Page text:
Tracking penguin populations has never been easier, thanks to a new SOOS-endorsed and NASA-funded decision support tool called the Mapping Application for Penguin Populations and Projected Dynamics (MAPPPD). MAPPPD (pronounced “mapped”) can be found at www.penguinmap.com and represents a collaboration between Dr. Heather Lynch at Stony Brook University, Dr. Mathew Schwaller at NASA Goddard, and the Washington, DC-based research and education foundation Oceanites, Inc.
The goals of the project are to:
(1) automate the interpretation of high- and medium-resolution satellite imagery for estimating the abundance and distribution of penguins in Antarctica; and
(2) integrate these data into scalable abundance estimates at any user-defined spatial scale.
There is also a strong citizen science component to MAPPPD, and the website contains all the tools needed to get citizen scientists searching Google Earth for new or previously undiscovered penguin colonies.
Figure 1: Screenshot of the MAPPPD map showing penguin populations.
Increased availability of satellite imagery for the Antarctic provides new opportunities for monitoring Antarctic biology, but poses unique challenges for data synthesis and interpretation. MAPPPD includes data on the abundance and distribution of the four penguin species with substantial Antarctic breeding populations: the emperor penguin (Aptenodytes forsteri), the Adélie penguin (Pygoscelis adeliae), the gentoo penguin (P. papua), and the chinstrap penguin (P. antarcticus). These data derive from direct ground surveys or aerial photographic surveys. However, MAPPPD will also include near real-time streaming data as obtained from satellite imagery, including both medium resolution sensors (e.g., Landsat) and high-resolution commercial sensors such as Quickbird and Worldview.
The easy-to-use interface ensures that data are accessible and easily used by both the scientific and non-scientific Antarctic communities. Users can search colonies by name, using an interactive map, or by CCAMLR sub-area. Users can also upload shapefiles representing regions of particular interest, such as in the design of protected areas. The expected result is a flexible all-purpose tool for managing, interpreting, and visualizing the abundance and distribution of penguins in Antarctica.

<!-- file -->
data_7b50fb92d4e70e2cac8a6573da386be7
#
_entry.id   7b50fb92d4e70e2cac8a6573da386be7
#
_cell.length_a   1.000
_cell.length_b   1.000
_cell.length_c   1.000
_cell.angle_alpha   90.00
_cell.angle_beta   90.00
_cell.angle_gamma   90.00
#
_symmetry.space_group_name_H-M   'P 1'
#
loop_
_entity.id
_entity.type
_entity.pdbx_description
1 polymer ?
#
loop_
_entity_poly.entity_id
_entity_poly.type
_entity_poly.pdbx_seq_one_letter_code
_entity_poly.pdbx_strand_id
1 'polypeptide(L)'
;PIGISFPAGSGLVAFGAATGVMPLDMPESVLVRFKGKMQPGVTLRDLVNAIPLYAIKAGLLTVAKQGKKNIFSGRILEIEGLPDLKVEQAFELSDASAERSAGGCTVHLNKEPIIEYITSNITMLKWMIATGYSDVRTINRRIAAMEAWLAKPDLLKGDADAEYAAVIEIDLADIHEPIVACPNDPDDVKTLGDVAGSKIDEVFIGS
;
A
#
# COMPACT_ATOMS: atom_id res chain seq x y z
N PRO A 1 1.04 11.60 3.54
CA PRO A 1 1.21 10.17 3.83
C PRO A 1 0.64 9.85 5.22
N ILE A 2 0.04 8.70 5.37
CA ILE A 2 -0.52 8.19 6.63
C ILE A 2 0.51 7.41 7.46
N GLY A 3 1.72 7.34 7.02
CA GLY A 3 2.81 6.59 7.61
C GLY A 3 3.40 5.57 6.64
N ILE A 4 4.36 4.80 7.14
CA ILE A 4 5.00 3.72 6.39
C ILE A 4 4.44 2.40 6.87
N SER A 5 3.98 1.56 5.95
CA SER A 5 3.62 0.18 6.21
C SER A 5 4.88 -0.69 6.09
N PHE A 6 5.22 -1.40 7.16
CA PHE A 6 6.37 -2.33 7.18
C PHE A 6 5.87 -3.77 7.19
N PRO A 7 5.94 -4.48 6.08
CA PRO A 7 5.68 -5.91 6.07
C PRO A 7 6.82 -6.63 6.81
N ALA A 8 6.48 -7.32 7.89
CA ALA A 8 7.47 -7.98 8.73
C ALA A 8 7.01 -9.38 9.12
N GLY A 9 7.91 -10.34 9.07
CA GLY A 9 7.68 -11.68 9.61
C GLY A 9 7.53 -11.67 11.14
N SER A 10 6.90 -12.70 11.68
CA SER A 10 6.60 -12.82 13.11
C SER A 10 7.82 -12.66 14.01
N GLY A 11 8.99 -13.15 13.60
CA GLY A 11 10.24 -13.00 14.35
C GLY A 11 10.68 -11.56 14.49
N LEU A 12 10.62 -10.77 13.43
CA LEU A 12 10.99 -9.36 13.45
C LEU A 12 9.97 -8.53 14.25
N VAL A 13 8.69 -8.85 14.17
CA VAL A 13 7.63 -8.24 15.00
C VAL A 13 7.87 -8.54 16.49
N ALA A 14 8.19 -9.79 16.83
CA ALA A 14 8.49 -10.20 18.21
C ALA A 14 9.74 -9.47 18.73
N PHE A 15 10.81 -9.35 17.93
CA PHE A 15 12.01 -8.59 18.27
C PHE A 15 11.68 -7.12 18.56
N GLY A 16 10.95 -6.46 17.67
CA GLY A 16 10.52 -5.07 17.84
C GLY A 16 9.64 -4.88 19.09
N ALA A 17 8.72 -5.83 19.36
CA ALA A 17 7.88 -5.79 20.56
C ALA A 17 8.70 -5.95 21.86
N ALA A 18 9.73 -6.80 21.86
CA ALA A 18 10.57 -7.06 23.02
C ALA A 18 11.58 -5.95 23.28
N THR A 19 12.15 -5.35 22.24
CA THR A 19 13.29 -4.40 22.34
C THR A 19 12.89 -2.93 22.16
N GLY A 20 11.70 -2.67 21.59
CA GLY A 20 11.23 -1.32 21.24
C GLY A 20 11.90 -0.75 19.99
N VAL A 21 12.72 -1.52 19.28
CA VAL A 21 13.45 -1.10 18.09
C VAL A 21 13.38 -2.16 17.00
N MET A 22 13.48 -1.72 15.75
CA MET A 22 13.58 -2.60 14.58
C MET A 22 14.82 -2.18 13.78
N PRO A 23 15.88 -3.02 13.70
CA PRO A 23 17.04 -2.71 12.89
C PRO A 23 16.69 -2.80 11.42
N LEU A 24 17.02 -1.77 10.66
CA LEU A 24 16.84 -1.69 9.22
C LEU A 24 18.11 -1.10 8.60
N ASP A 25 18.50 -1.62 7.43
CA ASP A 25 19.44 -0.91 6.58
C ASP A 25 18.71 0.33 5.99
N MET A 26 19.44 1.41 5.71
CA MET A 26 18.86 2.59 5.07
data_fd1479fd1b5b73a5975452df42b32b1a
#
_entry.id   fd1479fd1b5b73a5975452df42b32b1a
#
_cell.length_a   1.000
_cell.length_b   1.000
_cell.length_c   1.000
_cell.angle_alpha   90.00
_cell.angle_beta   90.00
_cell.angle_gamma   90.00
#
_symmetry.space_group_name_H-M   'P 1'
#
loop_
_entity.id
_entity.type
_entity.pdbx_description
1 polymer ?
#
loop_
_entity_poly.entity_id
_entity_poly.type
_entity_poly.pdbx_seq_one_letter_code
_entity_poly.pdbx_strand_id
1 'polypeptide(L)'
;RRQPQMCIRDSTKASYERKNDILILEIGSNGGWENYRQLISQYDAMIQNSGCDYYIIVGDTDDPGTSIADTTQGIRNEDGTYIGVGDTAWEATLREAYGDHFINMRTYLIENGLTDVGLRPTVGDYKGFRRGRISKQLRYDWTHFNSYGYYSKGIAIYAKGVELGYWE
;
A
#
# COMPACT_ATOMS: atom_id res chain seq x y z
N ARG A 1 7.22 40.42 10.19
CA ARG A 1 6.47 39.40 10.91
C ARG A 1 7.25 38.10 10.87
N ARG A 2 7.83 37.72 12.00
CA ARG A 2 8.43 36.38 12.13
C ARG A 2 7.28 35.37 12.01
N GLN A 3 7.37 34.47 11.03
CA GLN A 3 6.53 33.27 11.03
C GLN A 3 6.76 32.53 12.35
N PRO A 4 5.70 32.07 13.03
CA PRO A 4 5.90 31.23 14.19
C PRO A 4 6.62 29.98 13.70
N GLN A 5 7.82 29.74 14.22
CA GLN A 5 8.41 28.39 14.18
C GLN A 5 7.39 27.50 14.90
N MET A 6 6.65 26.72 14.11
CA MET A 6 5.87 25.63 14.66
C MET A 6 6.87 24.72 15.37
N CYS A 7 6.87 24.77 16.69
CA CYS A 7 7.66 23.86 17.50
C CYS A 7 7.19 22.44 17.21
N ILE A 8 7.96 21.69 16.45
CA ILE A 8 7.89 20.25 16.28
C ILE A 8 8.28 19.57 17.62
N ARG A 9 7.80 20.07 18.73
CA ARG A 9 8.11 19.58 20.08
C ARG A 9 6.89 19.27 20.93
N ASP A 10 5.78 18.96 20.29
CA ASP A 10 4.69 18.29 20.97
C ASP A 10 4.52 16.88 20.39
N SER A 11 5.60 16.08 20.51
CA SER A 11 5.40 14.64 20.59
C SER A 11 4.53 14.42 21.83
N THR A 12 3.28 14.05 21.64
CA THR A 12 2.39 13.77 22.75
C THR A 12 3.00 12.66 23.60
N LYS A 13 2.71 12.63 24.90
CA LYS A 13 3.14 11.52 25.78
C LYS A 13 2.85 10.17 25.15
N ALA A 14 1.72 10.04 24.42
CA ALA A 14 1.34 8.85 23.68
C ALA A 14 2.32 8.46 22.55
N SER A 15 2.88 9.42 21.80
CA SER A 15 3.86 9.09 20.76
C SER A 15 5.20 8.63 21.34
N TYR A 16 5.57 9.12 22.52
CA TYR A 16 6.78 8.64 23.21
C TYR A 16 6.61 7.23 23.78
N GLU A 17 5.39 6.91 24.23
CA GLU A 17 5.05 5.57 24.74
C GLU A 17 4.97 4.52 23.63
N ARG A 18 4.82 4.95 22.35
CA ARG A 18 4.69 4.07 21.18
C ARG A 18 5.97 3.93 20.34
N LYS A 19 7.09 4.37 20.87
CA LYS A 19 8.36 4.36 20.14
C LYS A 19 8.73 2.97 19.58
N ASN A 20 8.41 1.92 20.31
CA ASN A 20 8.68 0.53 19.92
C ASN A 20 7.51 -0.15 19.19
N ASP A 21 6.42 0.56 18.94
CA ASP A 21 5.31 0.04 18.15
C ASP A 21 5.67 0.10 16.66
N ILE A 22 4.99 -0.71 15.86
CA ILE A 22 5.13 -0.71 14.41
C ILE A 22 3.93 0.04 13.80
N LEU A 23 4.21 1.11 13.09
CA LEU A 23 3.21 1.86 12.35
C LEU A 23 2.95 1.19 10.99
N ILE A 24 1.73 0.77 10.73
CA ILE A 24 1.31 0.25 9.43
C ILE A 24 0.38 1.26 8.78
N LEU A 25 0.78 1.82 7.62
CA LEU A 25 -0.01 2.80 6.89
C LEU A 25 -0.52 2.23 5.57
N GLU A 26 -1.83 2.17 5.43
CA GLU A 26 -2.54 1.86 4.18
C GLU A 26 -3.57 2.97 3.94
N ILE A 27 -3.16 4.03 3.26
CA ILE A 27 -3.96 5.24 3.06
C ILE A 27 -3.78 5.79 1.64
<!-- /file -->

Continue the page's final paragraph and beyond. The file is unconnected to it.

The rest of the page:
Figure 2: Nesting Adelie penguin (Photo by Heather Lynch)
MAPPPD creates, organizes, and displays data on the abundance and distribution of penguin species at spatial and temporal scales commensurate with other remote observing systems in Antarctica, allowing for smooth interoperability across the physical and biological realms. MAPPPD provides a regional and continental-scale context for additional observations of Antarctic biology, such as those stemming from animal-borne instruments or opportunistic records of species occurrence. It thus provides a key dataset for helping to understand the impact of global change on Southern Ocean ecosystems. Moreover, the use of remote sensing to track the abundance and distribution of penguins expands the options for understanding Antarctic biology; includes the integration of data coming from direct surveys; and naturally complements the work already underway with animal sensors.
One of the most unusual aspects of MAPPPD will be its tools for model comparison. Models displayed in MAPPPD will be available through a public github repository, which can then be cloned by other scientists interested in model development. Community-developed models will then be included in MAPPPD for display and download, and new data each year will be used to evaluate the predictive performance of the models in MAPPPD. Incorporating a collection of models permits the generation of ensemble model forecasts and facilitates the study of “model uncertainty”. Tools for models download, upload, and comparison are due to be completed in 2017. In the meantime, the database search tools are proving popular, and MAPPPD is already helping to clarify the often-confusing literature on historical penguin censuses.